Weaving the Webb

Hidden away in the rural community of Carthage, except for locals Webb River is relatively unknown. Three exceptions are whitewater boaters, avid fishermen and Russ.

Each spring, scores of enthusiastic paddlers converge on the Webb as soon as ice is out for some excellent Class II/III whitewater. A free flowing river, it is unique in that a comparatively large watershed keeps water levels elevated long after other mountain freshets are impassable.

I first “discovered” the Webb in the spring of 1989. A friend and I were returning from a paddling trip on Sandy River. Traveling south from Weld on Route 142, we crossed a bridge over a stretch of engaging whitewater. Shortly after, two more long rapids appeared beside the road. Expeditiously halting our journey, we set up a shuttle and accomplished a first run. I’ve been hooked ever since completing about 100 trips.

This spring has been an exceptional one even for the Webb. Regular rainstorms and heavy snow pack have kept it at a runnable level for virtually the entire season. As usual, my outdoor club, the Penobscot Paddle and Chowder Society, scheduled a couple of trips. Wallowing in my semi-retirement status, that was insufficient for me.

I have a wild card, my old friend Russ Moody. If I qualify for Webb Head status, Russ is the Webb River God. On a recent trip, I asked him how many times he’d paddled it. He paused for a moment and responded, “So many times, I don’t know…hundreds for sure.”

Not only does the prolific Mr. Moody paddle the Webb but he’s the unofficial caretaker. He and a friend painted a gauge on a bridge abutment at the bottom of Schoolhouse Rapid in the tiny hamlet of Berry Mills. Regularly used by paddlers and fishermen, it’s the primary indicator of conditions on the remainder of the river. When new obstructions and hazards materialize, they often miraculously disappear shortly after Russ detects them.

The U.S. Geological Survey maintains gauges on many rivers and streams throughout the country and they are available online. Apparently unaware of the Webb’s significance, they’ve omitted that important waterway. However, I have a system. If the online gauges for nearby Sandy and Swift Rivers are high, history tells me the Webb will soon follow.

When indications are positive, my next step is to text Russ. This may be a shocking revelation for some as my reputation as a technology resistant Luddite is notorious. In fact, it was only recently that I realized what a text was. That people actually send them while driving is both amazing and frightening. If something is important enough, I adapt. Russ told me that the quickest easiest way to reach him is by text, so that’s what I do; hoping of course that he’s not driving when he responds. Not much of a typist with my thumbs, I write something like, “Webb today at 11?” A man of many words, his response is normally, “OK.”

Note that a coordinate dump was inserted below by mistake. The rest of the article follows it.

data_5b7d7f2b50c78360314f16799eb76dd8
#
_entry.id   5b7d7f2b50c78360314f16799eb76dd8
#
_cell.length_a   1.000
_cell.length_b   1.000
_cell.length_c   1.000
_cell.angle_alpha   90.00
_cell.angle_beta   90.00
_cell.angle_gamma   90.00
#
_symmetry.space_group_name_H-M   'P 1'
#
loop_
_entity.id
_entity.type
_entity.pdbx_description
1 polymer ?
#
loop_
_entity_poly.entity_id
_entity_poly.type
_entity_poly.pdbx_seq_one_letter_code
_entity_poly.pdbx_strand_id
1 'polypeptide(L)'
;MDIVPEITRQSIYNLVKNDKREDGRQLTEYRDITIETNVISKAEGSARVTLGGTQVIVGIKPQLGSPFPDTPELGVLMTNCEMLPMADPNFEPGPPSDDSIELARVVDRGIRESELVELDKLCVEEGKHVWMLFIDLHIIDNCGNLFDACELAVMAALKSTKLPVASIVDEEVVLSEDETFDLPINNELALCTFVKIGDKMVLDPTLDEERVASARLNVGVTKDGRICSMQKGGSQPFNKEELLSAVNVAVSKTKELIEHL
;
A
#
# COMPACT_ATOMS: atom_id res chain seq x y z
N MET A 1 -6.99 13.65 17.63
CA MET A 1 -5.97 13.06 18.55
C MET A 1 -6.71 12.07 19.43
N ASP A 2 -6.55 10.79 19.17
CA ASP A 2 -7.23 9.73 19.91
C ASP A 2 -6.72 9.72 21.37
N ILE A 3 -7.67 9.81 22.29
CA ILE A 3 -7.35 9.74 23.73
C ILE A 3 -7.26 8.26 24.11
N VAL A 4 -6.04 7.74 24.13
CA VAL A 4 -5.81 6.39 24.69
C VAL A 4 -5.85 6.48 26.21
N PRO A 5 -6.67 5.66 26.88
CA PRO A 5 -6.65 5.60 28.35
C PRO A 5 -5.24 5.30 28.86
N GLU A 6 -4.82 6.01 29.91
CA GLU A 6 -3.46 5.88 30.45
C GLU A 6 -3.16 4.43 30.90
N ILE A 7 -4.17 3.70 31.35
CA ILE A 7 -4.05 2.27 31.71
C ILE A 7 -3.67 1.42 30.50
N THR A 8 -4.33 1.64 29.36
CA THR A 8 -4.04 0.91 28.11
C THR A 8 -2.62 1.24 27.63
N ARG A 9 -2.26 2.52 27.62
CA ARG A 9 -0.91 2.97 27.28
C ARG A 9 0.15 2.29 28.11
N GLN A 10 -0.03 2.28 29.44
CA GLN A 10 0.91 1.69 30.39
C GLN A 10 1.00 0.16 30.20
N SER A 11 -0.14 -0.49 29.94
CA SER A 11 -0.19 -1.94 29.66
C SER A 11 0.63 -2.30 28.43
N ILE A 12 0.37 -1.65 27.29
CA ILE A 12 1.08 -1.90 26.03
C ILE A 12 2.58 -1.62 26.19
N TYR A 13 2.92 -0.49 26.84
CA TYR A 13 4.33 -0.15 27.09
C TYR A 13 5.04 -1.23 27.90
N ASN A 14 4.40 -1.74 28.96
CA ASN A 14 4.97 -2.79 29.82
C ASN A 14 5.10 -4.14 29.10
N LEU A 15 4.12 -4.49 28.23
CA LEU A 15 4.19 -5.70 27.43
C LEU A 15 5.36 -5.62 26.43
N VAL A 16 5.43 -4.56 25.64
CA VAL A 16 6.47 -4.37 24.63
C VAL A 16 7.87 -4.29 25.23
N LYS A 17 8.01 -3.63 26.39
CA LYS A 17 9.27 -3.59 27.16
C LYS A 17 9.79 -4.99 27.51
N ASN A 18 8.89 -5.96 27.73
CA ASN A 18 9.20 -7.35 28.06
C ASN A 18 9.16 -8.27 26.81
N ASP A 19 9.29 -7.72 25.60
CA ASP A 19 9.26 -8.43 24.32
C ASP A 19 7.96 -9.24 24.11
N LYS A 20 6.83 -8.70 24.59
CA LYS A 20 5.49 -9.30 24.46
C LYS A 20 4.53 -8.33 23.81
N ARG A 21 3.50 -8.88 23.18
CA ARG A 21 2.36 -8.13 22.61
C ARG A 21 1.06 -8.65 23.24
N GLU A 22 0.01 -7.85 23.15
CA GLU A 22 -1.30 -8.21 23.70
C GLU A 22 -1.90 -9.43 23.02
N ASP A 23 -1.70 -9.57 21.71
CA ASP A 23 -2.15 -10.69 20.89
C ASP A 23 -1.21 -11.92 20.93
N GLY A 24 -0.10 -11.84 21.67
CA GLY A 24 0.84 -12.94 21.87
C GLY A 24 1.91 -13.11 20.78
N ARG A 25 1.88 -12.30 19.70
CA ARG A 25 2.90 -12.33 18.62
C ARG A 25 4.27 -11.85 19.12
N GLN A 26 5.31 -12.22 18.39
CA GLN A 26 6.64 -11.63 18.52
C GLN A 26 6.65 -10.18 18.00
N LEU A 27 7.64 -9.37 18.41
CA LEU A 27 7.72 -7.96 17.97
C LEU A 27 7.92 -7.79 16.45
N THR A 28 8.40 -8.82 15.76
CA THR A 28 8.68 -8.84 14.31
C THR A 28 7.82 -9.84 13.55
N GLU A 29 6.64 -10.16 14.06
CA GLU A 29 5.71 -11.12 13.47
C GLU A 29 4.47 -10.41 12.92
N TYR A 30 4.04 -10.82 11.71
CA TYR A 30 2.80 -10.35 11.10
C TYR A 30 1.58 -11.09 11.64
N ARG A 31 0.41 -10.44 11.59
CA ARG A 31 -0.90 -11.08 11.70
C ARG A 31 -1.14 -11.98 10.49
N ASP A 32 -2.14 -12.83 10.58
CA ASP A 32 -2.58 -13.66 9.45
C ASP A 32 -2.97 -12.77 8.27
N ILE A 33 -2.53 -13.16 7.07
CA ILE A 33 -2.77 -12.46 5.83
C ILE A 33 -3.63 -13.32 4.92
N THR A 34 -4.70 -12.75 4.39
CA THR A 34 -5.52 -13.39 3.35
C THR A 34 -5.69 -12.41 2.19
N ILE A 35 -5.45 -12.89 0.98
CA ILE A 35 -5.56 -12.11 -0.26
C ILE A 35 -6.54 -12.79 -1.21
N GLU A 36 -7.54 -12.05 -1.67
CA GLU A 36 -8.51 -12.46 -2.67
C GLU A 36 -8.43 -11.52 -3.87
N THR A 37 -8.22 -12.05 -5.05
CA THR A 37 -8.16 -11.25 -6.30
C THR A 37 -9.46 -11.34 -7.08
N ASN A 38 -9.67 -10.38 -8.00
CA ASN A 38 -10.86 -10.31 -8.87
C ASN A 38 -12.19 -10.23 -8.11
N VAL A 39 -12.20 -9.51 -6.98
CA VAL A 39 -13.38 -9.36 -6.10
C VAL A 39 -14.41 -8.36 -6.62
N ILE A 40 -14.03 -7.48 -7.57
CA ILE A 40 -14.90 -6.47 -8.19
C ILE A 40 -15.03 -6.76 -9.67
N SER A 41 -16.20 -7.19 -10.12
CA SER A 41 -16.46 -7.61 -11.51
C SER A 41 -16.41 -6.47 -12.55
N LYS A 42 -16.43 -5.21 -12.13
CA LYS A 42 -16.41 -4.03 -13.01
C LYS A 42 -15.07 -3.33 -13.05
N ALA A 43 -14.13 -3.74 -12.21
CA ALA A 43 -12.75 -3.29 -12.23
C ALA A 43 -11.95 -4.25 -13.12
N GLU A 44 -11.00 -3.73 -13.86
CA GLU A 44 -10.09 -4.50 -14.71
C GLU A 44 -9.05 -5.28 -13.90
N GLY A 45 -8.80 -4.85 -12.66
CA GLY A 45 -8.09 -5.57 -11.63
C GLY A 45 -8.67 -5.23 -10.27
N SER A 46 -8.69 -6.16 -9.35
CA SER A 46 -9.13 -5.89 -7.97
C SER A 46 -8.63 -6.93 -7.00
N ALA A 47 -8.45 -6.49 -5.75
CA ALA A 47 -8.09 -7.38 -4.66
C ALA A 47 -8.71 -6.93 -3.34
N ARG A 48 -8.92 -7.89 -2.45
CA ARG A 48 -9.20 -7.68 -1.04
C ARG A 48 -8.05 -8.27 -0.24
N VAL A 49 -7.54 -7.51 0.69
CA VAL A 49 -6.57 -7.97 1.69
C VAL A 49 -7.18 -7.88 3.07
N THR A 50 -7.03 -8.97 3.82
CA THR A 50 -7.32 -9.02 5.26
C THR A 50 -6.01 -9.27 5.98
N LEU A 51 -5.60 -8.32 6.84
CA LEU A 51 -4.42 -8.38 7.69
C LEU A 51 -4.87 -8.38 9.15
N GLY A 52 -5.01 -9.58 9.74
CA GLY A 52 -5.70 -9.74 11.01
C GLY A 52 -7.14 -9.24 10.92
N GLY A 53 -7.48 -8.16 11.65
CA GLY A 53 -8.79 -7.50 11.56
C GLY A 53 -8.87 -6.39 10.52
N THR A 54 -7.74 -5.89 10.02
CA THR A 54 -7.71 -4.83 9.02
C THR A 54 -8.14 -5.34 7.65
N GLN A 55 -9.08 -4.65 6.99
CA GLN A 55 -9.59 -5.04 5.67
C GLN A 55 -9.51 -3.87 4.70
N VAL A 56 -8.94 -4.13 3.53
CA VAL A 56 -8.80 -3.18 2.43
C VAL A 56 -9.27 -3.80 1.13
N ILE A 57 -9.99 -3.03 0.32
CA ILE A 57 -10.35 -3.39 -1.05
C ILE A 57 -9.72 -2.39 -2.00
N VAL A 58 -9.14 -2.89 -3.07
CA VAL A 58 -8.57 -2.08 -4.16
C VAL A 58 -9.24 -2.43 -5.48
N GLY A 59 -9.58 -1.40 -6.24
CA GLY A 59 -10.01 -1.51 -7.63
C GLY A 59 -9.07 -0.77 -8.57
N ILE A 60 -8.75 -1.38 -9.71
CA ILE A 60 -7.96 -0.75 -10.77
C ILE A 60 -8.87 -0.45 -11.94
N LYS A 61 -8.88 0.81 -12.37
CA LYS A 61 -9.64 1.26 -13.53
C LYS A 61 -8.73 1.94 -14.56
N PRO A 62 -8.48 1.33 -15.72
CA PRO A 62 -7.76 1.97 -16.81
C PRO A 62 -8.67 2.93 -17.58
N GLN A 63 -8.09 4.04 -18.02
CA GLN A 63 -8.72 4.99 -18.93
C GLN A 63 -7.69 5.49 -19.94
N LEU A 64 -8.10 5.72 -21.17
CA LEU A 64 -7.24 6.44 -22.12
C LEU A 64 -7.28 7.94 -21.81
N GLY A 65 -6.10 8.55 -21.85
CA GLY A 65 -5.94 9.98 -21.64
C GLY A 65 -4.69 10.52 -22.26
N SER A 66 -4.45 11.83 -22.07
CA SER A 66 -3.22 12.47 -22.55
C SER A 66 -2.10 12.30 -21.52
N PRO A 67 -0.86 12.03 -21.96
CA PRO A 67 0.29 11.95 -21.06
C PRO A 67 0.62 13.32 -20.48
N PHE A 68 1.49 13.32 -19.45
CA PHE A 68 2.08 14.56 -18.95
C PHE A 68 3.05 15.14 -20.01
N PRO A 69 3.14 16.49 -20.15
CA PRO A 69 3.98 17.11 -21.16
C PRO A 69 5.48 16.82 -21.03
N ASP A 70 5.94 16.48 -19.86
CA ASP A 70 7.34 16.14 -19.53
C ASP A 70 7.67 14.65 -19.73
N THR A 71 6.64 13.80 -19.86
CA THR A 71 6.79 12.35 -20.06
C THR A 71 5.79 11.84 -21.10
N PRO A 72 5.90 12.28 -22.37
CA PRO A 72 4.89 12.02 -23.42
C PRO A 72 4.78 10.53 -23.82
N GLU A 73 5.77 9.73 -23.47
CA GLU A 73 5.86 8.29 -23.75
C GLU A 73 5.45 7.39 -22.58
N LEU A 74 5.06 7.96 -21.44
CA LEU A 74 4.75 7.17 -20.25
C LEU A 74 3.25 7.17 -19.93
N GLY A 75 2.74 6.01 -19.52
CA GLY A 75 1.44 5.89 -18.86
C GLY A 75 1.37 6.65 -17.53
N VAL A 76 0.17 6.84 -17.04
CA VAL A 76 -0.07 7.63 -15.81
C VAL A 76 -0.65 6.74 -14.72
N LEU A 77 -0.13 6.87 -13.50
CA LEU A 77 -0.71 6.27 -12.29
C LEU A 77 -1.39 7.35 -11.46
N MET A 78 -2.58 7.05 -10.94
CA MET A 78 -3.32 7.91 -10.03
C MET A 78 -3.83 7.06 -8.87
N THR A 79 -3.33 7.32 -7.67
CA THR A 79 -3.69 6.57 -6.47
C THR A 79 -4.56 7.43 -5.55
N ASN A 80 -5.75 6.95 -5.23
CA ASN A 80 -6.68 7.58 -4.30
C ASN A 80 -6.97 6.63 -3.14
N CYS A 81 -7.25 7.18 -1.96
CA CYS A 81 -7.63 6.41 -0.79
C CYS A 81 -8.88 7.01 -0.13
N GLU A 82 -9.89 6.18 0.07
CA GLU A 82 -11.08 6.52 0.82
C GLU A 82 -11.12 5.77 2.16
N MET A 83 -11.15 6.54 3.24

Since April 19th, Russ and I have completed that ritual five times. We’re not wearing the river out and we both agree that our durable plastic kayaks will outlive us, but we may be wearing ourselves out. Not youngsters, he’s one of the few people that I boat with that’s older than I am. I sometimes worry that when we’re observed paddling, witnesses may suspect we’re escapees from the local home and report us to the geriatric police. When the river is at flood, dementia may be their concern.

Our most recent outing on the Webb was typical. A beautiful sunny day, we met next to the last rapid. The same spot where my friend and I left a vehicle 30 years ago. Commenting that the actual water level was higher than anticipated, we noted that there were a few obnoxious blackflies but they weren’t biting. “It won’t be long,” Russ commented. Leaving his car, we drove a short four miles north and carried our kayaks about 150 yards through the woods to a steep narrow rapid.

That’s where the entertainment began. Both of us caught a surf on the initial descent. The Webb is a perpetual series of fun rapids. Dodging rocks and surfing waves two old men tumbled down the meandering river for about five miles. We’ve found the Fountain of Youth Ponce de Leon, Webb River!

When we finished, Russ retrieved his rod and began fishing. He doesn’t keep the fish taking nothing but satisfaction from the Webb.

The author of “The Great Mars Hill Bank Robbery” and “Mountains for Mortals – New England,” Ron Chase resides in Topsham. Visit his website at www.ronchaseoutdoors.com or he can be reached at ronchaseoutdoors@comcast.net.

Ron Chase

About Ron Chase

At age 70, Ron Chase is old. But, he’s not under the grass…yet. Retired from a career with the Internal Revenue Service, he has embarked on a new life as a freelance writer and tax consultant. Don’t be misled; in reality, he works a little and plays a lot. When not busy kayaking, canoeing, biking, mountain climbing and skiing, he sometimes finds time to write and assist his tax clients. A lifelong Mainer now living in Topsham, he is the recent author of The Great Mars Hill Bank Robbery, a biography of Vietnam War hero and bank robber Bernard Patterson.